The Washington gathering of global leaders reflects the way the financial crisis has reshaped the international economic order in what is seen as the initial step towards creating a 'new financial architecture'. Hillary Clinton, tipped to become Obama's secretary of state, receives a strong endorsement from former US secretary of state, Henry Kissinger. A security agreement allowing American troops to remain in Iraq until 2011 receives backing from Iraq's prime minister, his cabinet, and leading cleric Grand Ayatollah Ali Sistani.
G20 financial summit overshadowed by Obama's absence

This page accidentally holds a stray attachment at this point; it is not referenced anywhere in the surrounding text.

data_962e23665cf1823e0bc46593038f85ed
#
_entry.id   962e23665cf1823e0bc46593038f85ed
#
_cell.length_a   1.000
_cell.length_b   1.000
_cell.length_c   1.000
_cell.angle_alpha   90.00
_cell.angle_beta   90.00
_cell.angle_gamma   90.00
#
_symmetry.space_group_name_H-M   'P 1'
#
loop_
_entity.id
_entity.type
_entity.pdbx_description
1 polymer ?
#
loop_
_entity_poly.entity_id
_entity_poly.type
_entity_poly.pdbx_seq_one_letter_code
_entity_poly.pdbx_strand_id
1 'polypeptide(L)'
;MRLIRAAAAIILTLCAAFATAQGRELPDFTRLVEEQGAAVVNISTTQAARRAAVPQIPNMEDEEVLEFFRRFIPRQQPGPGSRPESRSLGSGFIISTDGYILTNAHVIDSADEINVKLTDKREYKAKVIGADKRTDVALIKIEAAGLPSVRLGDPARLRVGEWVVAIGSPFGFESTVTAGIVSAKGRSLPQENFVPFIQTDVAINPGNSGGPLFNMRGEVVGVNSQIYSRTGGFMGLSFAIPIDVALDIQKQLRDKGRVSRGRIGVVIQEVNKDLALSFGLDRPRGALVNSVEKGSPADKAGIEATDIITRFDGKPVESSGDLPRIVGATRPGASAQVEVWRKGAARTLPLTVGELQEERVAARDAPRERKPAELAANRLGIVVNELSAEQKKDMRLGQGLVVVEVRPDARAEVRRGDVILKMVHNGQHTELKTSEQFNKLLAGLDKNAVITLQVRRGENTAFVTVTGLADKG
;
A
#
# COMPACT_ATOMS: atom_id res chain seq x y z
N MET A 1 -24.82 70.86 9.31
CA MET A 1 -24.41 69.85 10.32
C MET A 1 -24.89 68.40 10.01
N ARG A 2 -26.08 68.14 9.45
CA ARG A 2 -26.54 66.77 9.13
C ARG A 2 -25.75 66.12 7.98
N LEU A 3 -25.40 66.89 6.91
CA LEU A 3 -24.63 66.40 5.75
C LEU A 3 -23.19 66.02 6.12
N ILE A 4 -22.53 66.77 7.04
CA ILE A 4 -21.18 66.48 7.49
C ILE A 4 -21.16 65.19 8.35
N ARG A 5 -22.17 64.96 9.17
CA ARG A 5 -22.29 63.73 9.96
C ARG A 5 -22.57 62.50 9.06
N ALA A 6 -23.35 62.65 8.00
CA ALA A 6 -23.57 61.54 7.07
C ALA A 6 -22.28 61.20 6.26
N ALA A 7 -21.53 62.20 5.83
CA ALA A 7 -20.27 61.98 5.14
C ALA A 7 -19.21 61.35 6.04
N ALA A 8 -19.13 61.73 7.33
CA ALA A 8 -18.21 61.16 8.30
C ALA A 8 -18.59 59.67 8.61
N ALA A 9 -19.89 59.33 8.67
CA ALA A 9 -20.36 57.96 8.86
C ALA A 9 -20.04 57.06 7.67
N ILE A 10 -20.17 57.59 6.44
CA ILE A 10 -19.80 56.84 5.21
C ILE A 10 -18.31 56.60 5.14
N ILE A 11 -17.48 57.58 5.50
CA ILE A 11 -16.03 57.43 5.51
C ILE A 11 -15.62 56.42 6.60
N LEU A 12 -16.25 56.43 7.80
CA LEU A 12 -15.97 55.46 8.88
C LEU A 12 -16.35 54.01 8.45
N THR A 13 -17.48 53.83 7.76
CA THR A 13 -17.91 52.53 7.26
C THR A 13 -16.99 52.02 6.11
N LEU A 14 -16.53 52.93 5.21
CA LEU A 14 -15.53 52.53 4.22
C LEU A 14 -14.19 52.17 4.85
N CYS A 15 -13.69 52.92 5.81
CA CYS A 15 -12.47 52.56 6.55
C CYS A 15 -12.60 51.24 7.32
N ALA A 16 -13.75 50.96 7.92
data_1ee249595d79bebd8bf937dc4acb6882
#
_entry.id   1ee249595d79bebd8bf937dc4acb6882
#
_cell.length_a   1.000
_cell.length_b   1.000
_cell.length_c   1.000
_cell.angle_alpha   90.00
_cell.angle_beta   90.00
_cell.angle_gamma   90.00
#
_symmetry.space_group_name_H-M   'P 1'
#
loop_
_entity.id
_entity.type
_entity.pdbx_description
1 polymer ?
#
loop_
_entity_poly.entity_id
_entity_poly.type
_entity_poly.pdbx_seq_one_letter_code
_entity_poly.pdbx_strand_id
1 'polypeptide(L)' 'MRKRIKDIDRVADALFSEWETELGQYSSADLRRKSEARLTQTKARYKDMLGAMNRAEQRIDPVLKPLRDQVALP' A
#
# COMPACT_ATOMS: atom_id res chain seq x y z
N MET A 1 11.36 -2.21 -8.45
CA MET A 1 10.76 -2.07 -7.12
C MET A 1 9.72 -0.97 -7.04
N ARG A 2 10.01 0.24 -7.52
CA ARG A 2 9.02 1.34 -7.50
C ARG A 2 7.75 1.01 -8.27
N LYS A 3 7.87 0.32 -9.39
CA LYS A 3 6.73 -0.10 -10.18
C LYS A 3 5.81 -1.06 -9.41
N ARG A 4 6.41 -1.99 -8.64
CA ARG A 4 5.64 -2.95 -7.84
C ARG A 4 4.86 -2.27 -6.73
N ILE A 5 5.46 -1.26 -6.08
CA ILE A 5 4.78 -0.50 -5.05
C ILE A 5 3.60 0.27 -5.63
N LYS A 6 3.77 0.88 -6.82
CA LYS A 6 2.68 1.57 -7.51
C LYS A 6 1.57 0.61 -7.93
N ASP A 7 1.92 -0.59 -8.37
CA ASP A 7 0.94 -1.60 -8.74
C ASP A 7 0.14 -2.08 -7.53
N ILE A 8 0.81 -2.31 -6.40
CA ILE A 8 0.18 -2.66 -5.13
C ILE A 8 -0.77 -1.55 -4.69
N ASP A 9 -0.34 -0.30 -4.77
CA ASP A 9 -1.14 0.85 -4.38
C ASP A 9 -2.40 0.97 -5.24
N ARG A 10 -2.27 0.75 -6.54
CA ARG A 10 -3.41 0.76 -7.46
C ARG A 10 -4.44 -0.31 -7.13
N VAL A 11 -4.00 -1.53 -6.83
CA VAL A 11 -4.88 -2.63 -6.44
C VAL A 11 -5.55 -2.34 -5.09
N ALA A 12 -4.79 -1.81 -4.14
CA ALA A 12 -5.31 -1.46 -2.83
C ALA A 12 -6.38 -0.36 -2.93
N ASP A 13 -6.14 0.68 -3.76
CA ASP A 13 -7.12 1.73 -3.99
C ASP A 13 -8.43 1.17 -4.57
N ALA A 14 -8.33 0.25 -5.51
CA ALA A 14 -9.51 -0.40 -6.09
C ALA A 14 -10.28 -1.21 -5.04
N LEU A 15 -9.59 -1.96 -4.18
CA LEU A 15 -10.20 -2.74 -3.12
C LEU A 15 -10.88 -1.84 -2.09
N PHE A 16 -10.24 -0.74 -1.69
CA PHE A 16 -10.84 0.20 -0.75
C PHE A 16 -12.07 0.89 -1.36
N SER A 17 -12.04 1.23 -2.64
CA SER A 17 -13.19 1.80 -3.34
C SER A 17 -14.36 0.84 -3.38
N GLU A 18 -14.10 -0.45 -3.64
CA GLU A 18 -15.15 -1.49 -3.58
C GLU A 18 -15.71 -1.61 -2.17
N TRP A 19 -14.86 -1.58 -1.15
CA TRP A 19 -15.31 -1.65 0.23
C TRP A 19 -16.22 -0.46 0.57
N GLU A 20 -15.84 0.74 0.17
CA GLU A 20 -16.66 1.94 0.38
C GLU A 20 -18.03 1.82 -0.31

"World leaders agreed Saturday to put tighter controls on financial markets and work together to halt the economic crisis now cascading across the globe, but their summit was overshadowed by the knowledge that any long-term plan depended on someone who did not even attend: President-elect Barack Obama," the Los Angeles Times reported. "Gathering in Washington for the hastily arranged summit of the world's developed and developing countries, the leaders agreed to spur economic growth through increased government spending and other 'stimulus'; expand the mission and resources of international organisations, including the International Monetary Fund; and create a 'college' of international regulators to serve as an early warning system for global financial crises. " 'We must lay the foundation for reform to help to ensure that a global crisis, such as this one, does not happen again,' the leaders said in a joint statement. "Although the so-called G20 summit took only the first small steps toward building a 'new financial architecture' to protect the world from the kind of turmoil now wrenching markets from Hong Kong to London, President Bush defended the gathering as a good start." The New York Times said: "When President Bush welcomed leaders from around the world to the White House on Friday night, for what may well be one of the last formal dinners of his administration, the topic was the fragile world economy and the lush menu, belying the financial crisis, featured thyme-roasted rack of lamb. But the real story was in the seating chart. "There, in the State Dining Room beneath a massive portrait of Abraham Lincoln, to Mr Bush's right was President Luiz Inacio Lula da Silva of Brazil, who has complained loudly that developing nations like his were being 'infected with problems' not of their making. To Mr Bush's left sat a leader with a fat checkbook and the power that comes with it, President Hu Jintao of China. "It was a startling illustration of the way the financial crisis, which originated on Wall Street and has spread around the globe, has remade the international economic world order. By insisting that developing nations be included in the summit meeting, President Bush gave fresh clout to their leaders, each of whom arrived in Washington with his or her own agenda." In an editorial, The Financial Times noted: "Nothing is harder than to determine the historic significance of events when they are happening. Yet the meeting of the heads of governments of the Group of 20 in Washington at the weekend looks as historic as the crisis it responds to. It might even prove the one bright light in the gathering darkness. "While the G20 contains countries of small significance, it does include all important advanced and emerging countries. The fact that this group could meet and commit itself to a substantial agenda and another meeting in April 2009 shows belated recognition of the shift in the balance of economic power. "As important is the consensus on the roots of the crisis and what needs to be done. On the former, the communique recognises not just the failures of the financial system itself, but also the underlying mistakes in macroeconomic policies. On the latter, it stresses two imperatives: strong and co-operative action to stimulate the world economy and maintenance of the open economy on which all depend. "If we have learnt anything from the catastrophe of the 1930s it is the importance of avoiding beggar-thy-neighbour policies, particularly protectionism. Fortunately, at the rhetorical level, the leaders seem to understand that they must hang together or hang separately." Clive Crook wrote: "For most Americans, and doubtless for many summit participants as well, the meeting did not matter for the simple reason that the president-elect was not there. Barack Obama sent representatives, choosing not to attend himself. For Americans, that made it a non-event. Had the summit been held at the end of January, with the new president in office, it would have been seen as a world-historic moment. Timing is everything. "Expectations will have a second chance to get out of hand in April. Another meeting has been called for then. The new president will be in charge and by that time a lot of the preparatory work on financial regulation set in train last week will have been completed. Something concrete could happen - but between now and then the limits to what this kind of international co-operation can achieve will not be removed. "The president-elect's absence disguised the most important of these limits. Even a president with four or eight years still to serve is circumscribed in the commitments he can make to such a venture - far more so than Gordon Brown, say, or Nicolas Sarkozy. "Think what a struggle it was for the administration to get its ever-evolving troubled asset relief programme first enacted. Look at the current US debate over a second fiscal stimulus. Congress writes the laws; Congress passes the appropriations. The president can ask and entreat - and at least to begin with Mr Obama can expect to have great sway with Democrats on Capitol Hill - but in the end these are not his decisions. Having the right man turn up at the next summit will make less difference than you might suppose."